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Shrimp Bisque

Shrimp Bisque

Shrimp Bisque

Bisques are thick, rich soups usually made from shellfish like shrimp, crab and lobster. To make bisques, you need to use the whole raw crustaceans (with the heads and shells) to extract the flavor and develop deep character in the soup. So, for this soup, you need to buy whole-uncooked shrimp.


The deep rich color in a Bisque comes from the layered steps of browning the mirepoix (onions, carrots and celery), then browning the shells of the crustaceans and finally the tomato paste. This browned “fond” (the caramelized bits that form on the shells, vegetables and the bottom of the pan) is the foundation for the character of this soup and is imperative to making good Bisques. It is important to get the deep-rich flavors without over-caramelizing the fond and imparting a “burnt” flavor. Liquids are then added to release the fond and the mixture is simmered to disperse the developed flavors throughout the soup.

Shrimp Bisque

If you live in an area where crab and lobster are more abundant or you simply prefer to make a lobster bisque or a crab bisque, make the following substitution. Cook four crabs as in step one for 6 minutes (shells will turn bright red when done), pick crabmeat from body and claws and reserve, rinse shells and begin with step number two, omitting the picking of the meat. For lobster bisque, I par-cook the lobsters, break them down and use the pieces of lobster shells in place of the shrimp shells in step 1. Before you proceed to step 2, remove the lobster pieces with meat in them (just as you would do with the shrimp), pick the lobster meat out, chop and reserve, and add the shells back to the pot and proceed with step 2.

Shrimp Bisque

Recipe by Michael SalmonCourse: SoupsCuisine: FrenchDifficulty: Easy


Prep time


Cooking time




  • 2-pounds whole medium shrimp

  • 4 Tablespoons unsalted butter

  • 1 medium Spanish onion 

  • 1 cup small dice carrots 

  • 1 stalk celery, small dice

  • 1/2 cup all-purpose flour

  • 2 Tablespoons tomato paste

  • 1/4 cup Armagnac

  • 1 cup dry white wine 

  • 1 bay leaf

  • 1/4 teaspoon fresh thyme leaves

  • 5 cups shrimp or fish stock 

  • 1/2 cup heavy cream

  • Kosher salt and white pepper to taste

  • 1/2 cup heavy cream, whipped, for garnish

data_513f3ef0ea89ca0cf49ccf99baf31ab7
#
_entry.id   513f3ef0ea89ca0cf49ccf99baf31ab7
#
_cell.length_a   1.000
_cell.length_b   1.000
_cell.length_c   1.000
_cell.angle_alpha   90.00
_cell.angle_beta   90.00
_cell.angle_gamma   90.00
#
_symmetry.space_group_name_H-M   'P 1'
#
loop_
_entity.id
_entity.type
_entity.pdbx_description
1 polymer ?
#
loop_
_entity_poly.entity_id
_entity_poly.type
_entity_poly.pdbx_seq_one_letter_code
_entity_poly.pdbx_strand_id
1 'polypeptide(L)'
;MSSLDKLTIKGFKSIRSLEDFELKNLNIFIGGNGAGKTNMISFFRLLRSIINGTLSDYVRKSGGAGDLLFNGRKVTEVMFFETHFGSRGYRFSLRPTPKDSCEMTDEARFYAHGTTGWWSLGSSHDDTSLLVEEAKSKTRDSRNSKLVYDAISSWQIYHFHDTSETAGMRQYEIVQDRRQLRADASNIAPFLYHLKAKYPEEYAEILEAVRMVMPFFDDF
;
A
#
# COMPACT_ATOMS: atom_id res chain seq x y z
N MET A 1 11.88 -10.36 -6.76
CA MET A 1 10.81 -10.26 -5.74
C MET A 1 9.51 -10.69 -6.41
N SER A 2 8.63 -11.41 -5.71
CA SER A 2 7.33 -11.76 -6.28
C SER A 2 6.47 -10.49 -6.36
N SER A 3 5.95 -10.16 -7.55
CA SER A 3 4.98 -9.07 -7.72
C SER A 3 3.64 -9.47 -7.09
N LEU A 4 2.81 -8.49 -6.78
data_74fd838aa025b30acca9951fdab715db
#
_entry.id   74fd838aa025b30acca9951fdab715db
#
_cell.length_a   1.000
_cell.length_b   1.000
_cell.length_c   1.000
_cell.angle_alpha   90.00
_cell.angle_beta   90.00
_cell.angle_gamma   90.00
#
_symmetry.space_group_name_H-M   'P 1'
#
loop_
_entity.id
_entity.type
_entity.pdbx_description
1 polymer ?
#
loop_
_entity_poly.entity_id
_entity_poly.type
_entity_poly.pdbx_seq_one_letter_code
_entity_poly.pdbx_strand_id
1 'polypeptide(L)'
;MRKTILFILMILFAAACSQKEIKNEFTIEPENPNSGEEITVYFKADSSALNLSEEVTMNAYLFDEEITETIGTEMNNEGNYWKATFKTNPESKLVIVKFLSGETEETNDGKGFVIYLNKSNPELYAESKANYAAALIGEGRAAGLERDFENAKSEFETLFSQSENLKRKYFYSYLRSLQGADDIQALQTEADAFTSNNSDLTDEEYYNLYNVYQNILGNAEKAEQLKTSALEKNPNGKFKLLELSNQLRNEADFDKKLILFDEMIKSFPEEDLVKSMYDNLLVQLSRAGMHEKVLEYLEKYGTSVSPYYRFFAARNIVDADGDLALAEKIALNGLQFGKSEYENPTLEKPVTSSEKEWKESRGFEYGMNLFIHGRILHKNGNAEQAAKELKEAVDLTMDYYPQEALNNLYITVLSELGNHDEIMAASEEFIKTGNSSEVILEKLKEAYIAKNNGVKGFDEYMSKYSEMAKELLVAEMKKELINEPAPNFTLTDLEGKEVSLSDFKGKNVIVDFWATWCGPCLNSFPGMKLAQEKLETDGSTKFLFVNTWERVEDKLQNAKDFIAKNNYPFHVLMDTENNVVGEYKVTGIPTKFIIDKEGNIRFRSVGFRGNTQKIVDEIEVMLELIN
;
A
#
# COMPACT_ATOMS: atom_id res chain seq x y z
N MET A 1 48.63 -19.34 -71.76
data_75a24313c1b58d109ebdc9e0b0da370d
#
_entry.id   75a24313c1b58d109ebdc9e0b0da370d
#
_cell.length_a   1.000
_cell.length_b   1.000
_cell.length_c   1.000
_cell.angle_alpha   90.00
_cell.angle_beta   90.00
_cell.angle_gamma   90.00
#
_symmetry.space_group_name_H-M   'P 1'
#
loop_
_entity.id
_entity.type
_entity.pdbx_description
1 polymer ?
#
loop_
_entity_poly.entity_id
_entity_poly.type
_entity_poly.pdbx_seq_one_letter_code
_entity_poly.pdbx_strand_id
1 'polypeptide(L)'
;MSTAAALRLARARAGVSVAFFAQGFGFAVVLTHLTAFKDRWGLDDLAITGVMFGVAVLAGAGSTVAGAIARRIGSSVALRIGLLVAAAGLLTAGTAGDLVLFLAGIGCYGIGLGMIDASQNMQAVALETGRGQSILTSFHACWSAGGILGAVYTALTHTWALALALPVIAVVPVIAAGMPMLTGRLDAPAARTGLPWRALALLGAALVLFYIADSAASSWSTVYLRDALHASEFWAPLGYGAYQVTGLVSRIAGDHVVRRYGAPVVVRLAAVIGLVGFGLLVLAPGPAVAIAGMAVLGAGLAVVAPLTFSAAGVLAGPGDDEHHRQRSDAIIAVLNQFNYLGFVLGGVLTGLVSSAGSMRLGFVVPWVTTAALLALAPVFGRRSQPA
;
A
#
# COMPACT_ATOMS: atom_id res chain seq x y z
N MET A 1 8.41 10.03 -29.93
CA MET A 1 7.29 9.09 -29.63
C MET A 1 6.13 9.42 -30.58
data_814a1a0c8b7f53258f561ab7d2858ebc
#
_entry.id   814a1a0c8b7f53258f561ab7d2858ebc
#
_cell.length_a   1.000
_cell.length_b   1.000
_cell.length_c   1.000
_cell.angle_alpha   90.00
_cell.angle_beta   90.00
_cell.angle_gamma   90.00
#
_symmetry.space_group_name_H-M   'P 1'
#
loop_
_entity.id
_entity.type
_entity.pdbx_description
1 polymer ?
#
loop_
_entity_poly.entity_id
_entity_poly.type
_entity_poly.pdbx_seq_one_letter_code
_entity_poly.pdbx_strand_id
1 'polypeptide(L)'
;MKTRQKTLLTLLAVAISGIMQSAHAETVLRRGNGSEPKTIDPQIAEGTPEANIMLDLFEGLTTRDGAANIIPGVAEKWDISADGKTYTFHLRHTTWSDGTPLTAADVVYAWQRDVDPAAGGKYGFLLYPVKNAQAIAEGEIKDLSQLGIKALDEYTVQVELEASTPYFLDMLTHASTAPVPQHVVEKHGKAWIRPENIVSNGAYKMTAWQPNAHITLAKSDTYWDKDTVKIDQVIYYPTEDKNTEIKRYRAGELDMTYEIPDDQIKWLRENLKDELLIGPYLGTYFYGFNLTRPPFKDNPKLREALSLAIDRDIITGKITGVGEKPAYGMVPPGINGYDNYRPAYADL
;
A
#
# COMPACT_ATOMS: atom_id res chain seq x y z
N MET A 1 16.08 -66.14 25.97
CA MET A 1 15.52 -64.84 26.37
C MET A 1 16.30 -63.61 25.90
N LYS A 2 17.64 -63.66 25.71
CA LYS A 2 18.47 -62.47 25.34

• 1 teaspoon cognac 

  • 1/2 teaspoon fresh thyme leaves for garnish


  • In a 4-quart saucepan over medium-high heat, melt 4 Tablespoons of butter and sauté the chopped onion, carrots and celery. Cook for 2 minutes, stirring occasionally. Add the shrimp and cook for another 7 minutes, stirring occasionally. Remove the shrimp from the pan, allow them to cool until you can handle them and remove the heads and the shells. Reserve the shrimp meat and add the the heads and shells back into the pot.
  • Turn the heat down to a medium flame and add the flour to the pan. Stir to coat the shrimp shells and vegetables. Cook for 2 minutes stirring constantly. Add the tomato paste and cook for 2 more minutes, stirring constantly. Add the cognac and flame. Extinguish with the white wine and cook briefly. Add the bay leaf, thyme, and shrimp or fish stock. Bring the soup to a boil over medium heat and reduce down to a simmer. Simmer for 20 minutes.
  • Strain the soup through a fine mesh strainer, pressing on the shrimp shells and vegetables to release as many juices as possible. Return to a clean saucepan and add 1/2 cup of the heavy cream. Season with salt and white pepper.
  • To serve, whip the other 1/2 cup of heavy cream to stiff peaks and season with salt, white pepper and 1 teaspoon cognac. De-vein the reserved shrimp meat and cut into 1/2-inch pieces. Sauté briefly in a teaspoon of butter until just cooked through. Divide the cooked shrimp between the bowls. Ladle the soup into the bowls and garnish with a spoonful of whipped cream and a sprinkling of fresh thyme leaves.

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